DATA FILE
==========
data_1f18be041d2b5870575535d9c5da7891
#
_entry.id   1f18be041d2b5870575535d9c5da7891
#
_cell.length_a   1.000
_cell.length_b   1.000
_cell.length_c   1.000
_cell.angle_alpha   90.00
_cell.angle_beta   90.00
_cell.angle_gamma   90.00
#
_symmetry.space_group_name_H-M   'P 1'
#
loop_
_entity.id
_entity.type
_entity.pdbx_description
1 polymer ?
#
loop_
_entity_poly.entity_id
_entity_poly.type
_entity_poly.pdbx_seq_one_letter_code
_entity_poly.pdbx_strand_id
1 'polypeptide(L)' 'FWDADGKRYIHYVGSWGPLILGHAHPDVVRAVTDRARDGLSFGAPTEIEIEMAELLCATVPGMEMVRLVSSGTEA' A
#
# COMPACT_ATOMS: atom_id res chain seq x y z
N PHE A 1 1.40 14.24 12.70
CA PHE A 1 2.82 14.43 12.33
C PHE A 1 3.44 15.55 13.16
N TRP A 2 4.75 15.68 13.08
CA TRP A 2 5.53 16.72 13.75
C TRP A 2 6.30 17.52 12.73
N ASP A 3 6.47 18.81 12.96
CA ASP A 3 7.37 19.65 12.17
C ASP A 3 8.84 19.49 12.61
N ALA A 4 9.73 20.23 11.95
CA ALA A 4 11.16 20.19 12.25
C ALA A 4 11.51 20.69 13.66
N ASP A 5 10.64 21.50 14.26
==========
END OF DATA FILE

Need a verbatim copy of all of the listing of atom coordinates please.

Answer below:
data_1f18be041d2b5870575535d9c5da7891
#
_entry.id   1f18be041d2b5870575535d9c5da7891
#
_cell.length_a   1.000
_cell.length_b   1.000
_cell.length_c   1.000
_cell.angle_alpha   90.00
_cell.angle_beta   90.00
_cell.angle_gamma   90.00
#
_symmetry.space_group_name_H-M   'P 1'
#
loop_
_entity.id
_entity.type
_entity.pdbx_description
1 polymer ?
#
loop_
_entity_poly.entity_id
_entity_poly.type
_entity_poly.pdbx_seq_one_letter_code
_entity_poly.pdbx_strand_id
1 'polypeptide(L)' 'FWDADGKRYIHYVGSWGPLILGHAHPDVVRAVTDRARDGLSFGAPTEIEIEMAELLCATVPGMEMVRLVSSGTEA' A
#
# COMPACT_ATOMS: atom_id res chain seq x y z
N PHE A 1 1.40 14.24 12.70
CA PHE A 1 2.82 14.43 12.33
C PHE A 1 3.44 15.55 13.16
N TRP A 2 4.75 15.68 13.08
CA TRP A 2 5.53 16.72 13.75
C TRP A 2 6.30 17.52 12.73
N ASP A 3 6.47 18.81 12.96
CA ASP A 3 7.37 19.65 12.17
C ASP A 3 8.84 19.49 12.61
N ALA A 4 9.73 20.23 11.95
CA ALA A 4 11.16 20.19 12.25
C ALA A 4 11.51 20.69 13.66
N ASP A 5 10.64 21.50 14.26